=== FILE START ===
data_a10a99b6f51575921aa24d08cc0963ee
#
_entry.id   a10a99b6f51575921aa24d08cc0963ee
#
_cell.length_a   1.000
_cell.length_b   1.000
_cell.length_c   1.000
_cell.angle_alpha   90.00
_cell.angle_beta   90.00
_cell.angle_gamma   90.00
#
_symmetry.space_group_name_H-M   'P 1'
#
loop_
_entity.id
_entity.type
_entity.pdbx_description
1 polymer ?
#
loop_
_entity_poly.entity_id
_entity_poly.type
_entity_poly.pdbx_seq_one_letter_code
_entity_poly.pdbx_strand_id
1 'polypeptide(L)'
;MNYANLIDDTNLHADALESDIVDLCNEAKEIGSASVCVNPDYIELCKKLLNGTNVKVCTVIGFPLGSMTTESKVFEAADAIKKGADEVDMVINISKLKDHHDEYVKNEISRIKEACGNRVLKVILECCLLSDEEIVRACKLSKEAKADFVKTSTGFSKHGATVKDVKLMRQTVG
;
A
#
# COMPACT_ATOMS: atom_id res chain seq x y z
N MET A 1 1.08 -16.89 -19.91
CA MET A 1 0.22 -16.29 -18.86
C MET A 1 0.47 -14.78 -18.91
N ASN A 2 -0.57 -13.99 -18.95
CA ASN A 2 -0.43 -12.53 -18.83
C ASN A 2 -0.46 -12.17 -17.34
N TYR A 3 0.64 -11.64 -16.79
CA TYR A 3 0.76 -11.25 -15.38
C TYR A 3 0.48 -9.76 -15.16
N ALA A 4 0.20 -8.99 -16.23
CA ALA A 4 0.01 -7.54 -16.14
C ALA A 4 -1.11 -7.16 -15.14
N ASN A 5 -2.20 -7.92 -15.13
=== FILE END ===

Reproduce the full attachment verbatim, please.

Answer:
data_a10a99b6f51575921aa24d08cc0963ee
#
_entry.id   a10a99b6f51575921aa24d08cc0963ee
#
_cell.length_a   1.000
_cell.length_b   1.000
_cell.length_c   1.000
_cell.angle_alpha   90.00
_cell.angle_beta   90.00
_cell.angle_gamma   90.00
#
_symmetry.space_group_name_H-M   'P 1'
#
loop_
_entity.id
_entity.type
_entity.pdbx_description
1 polymer ?
#
loop_
_entity_poly.entity_id
_entity_poly.type
_entity_poly.pdbx_seq_one_letter_code
_entity_poly.pdbx_strand_id
1 'polypeptide(L)'
;MNYANLIDDTNLHADALESDIVDLCNEAKEIGSASVCVNPDYIELCKKLLNGTNVKVCTVIGFPLGSMTTESKVFEAADAIKKGADEVDMVINISKLKDHHDEYVKNEISRIKEACGNRVLKVILECCLLSDEEIVRACKLSKEAKADFVKTSTGFSKHGATVKDVKLMRQTVG
;
A
#
# COMPACT_ATOMS: atom_id res chain seq x y z
N MET A 1 1.08 -16.89 -19.91
CA MET A 1 0.22 -16.29 -18.86
C MET A 1 0.47 -14.78 -18.91
N ASN A 2 -0.57 -13.99 -18.95
CA ASN A 2 -0.43 -12.53 -18.83
C ASN A 2 -0.46 -12.17 -17.34
N TYR A 3 0.64 -11.64 -16.79
CA TYR A 3 0.76 -11.25 -15.38
C TYR A 3 0.48 -9.76 -15.16
N ALA A 4 0.20 -8.99 -16.23
CA ALA A 4 0.01 -7.54 -16.14
C ALA A 4 -1.11 -7.16 -15.14
N ASN A 5 -2.20 -7.92 -15.13